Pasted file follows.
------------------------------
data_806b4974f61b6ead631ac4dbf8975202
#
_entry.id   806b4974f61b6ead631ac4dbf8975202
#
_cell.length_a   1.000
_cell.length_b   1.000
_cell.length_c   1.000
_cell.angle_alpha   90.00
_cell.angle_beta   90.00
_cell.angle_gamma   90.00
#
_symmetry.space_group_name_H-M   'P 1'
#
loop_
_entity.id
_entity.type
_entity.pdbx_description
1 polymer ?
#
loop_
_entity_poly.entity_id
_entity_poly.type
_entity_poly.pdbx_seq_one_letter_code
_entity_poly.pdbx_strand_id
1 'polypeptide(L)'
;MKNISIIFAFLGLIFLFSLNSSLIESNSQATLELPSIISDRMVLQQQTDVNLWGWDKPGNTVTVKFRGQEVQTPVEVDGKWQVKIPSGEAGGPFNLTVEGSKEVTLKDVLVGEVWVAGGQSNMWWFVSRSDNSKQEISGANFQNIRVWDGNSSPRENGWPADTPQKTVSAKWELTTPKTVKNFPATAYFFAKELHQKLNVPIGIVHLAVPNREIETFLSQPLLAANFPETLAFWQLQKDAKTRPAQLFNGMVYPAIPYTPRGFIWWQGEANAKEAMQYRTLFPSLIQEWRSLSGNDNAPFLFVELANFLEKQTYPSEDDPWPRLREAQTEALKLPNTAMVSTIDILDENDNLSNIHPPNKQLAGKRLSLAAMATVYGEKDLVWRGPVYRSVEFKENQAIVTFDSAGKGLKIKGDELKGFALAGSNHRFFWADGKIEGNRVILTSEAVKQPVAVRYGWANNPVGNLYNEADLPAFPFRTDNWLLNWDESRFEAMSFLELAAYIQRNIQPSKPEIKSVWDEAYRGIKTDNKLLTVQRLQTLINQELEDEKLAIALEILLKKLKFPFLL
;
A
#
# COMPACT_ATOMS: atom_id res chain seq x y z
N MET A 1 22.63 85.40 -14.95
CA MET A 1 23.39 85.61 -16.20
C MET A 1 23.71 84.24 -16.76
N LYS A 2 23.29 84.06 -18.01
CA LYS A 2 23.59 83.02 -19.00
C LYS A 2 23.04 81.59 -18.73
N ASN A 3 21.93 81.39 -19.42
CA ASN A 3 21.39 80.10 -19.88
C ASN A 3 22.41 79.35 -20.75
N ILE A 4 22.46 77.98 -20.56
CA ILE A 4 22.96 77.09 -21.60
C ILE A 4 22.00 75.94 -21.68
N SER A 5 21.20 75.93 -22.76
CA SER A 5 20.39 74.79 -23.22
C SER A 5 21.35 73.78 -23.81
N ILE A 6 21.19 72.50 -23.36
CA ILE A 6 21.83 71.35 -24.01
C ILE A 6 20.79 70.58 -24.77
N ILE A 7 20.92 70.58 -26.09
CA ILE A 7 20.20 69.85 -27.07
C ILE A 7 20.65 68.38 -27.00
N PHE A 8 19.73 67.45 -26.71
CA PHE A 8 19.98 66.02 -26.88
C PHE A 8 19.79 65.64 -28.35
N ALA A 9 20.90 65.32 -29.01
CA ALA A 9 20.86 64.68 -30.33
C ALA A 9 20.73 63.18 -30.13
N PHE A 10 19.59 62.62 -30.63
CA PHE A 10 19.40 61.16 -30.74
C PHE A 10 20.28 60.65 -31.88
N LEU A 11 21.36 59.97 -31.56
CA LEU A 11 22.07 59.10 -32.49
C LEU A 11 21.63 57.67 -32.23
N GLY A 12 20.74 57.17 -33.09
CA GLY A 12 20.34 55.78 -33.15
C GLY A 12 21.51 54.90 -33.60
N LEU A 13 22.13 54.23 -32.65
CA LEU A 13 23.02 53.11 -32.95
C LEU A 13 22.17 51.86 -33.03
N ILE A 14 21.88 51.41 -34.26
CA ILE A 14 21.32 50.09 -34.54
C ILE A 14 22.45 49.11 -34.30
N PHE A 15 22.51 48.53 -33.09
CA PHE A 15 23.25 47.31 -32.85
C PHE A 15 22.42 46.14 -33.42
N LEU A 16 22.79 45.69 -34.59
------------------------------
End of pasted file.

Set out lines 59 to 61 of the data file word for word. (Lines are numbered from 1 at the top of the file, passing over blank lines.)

CA PHE A 10 19.40 61.16 -30.74
C PHE A 10 20.28 60.65 -31.88
N LEU A 11 21.36 59.97 -31.56